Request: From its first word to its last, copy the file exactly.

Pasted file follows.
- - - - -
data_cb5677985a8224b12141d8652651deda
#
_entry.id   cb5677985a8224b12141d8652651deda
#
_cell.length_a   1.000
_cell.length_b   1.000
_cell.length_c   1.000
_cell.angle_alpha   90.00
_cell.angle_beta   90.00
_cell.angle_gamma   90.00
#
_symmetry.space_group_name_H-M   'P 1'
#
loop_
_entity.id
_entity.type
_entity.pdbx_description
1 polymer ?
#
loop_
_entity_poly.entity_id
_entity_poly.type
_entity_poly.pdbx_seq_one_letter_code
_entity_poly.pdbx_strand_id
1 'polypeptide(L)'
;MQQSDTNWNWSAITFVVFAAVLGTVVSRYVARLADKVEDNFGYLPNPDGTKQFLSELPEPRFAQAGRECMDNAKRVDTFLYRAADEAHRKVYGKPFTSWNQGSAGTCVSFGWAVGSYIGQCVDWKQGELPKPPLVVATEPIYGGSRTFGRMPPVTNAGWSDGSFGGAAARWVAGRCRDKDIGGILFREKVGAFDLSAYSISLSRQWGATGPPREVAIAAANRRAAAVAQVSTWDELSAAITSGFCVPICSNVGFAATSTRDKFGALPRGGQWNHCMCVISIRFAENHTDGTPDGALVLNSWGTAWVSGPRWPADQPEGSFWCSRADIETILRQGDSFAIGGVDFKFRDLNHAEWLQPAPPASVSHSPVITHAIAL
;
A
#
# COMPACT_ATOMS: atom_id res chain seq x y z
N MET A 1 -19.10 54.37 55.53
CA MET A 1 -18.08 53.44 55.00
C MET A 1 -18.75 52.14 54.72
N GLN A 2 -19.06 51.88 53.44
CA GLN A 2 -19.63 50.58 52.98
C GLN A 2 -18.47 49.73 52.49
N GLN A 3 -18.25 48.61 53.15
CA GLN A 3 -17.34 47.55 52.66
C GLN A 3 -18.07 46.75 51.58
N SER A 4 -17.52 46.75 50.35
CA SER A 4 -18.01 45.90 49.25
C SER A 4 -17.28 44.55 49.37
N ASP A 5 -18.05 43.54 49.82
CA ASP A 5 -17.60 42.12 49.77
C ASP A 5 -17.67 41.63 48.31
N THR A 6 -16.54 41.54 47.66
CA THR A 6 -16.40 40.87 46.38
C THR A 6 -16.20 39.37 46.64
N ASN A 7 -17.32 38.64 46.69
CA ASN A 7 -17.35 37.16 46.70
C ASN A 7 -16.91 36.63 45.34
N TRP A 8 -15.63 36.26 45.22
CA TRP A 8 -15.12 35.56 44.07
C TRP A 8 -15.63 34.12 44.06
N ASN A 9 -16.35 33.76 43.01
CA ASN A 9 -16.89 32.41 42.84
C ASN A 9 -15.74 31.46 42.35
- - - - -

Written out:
data_cb5677985a8224b12141d8652651deda
#
_entry.id   cb5677985a8224b12141d8652651deda
#
_cell.length_a   1.000
_cell.length_b   1.000
_cell.length_c   1.000
_cell.angle_alpha   90.00
_cell.angle_beta   90.00
_cell.angle_gamma   90.00
#
_symmetry.space_group_name_H-M   'P 1'
#
loop_
_entity.id
_entity.type
_entity.pdbx_description
1 polymer ?
#
loop_
_entity_poly.entity_id
_entity_poly.type
_entity_poly.pdbx_seq_one_letter_code
_entity_poly.pdbx_strand_id
1 'polypeptide(L)'
;MQQSDTNWNWSAITFVVFAAVLGTVVSRYVARLADKVEDNFGYLPNPDGTKQFLSELPEPRFAQAGRECMDNAKRVDTFLYRAADEAHRKVYGKPFTSWNQGSAGTCVSFGWAVGSYIGQCVDWKQGELPKPPLVVATEPIYGGSRTFGRMPPVTNAGWSDGSFGGAAARWVAGRCRDKDIGGILFREKVGAFDLSAYSISLSRQWGATGPPREVAIAAANRRAAAVAQVSTWDELSAAITSGFCVPICSNVGFAATSTRDKFGALPRGGQWNHCMCVISIRFAENHTDGTPDGALVLNSWGTAWVSGPRWPADQPEGSFWCSRADIETILRQGDSFAIGGVDFKFRDLNHAEWLQPAPPASVSHSPVITHAIAL
;
A
#
# COMPACT_ATOMS: atom_id res chain seq x y z
N MET A 1 -19.10 54.37 55.53
CA MET A 1 -18.08 53.44 55.00
C MET A 1 -18.75 52.14 54.72
N GLN A 2 -19.06 51.88 53.44
CA GLN A 2 -19.63 50.58 52.98
C GLN A 2 -18.47 49.73 52.49
N GLN A 3 -18.25 48.61 53.15
CA GLN A 3 -17.34 47.55 52.66
C GLN A 3 -18.07 46.75 51.58
N SER A 4 -17.52 46.75 50.35
CA SER A 4 -18.01 45.90 49.25
C SER A 4 -17.28 44.55 49.37
N ASP A 5 -18.05 43.54 49.82
CA ASP A 5 -17.60 42.12 49.77
C ASP A 5 -17.67 41.63 48.31
N THR A 6 -16.54 41.54 47.66
CA THR A 6 -16.40 40.87 46.38
C THR A 6 -16.20 39.37 46.64
N ASN A 7 -17.32 38.64 46.69
CA ASN A 7 -17.35 37.16 46.70
C ASN A 7 -16.91 36.63 45.34
N TRP A 8 -15.63 36.26 45.22
CA TRP A 8 -15.12 35.56 44.07
C TRP A 8 -15.63 34.12 44.06
N ASN A 9 -16.35 33.76 43.01
CA ASN A 9 -16.89 32.41 42.84
C ASN A 9 -15.74 31.46 42.35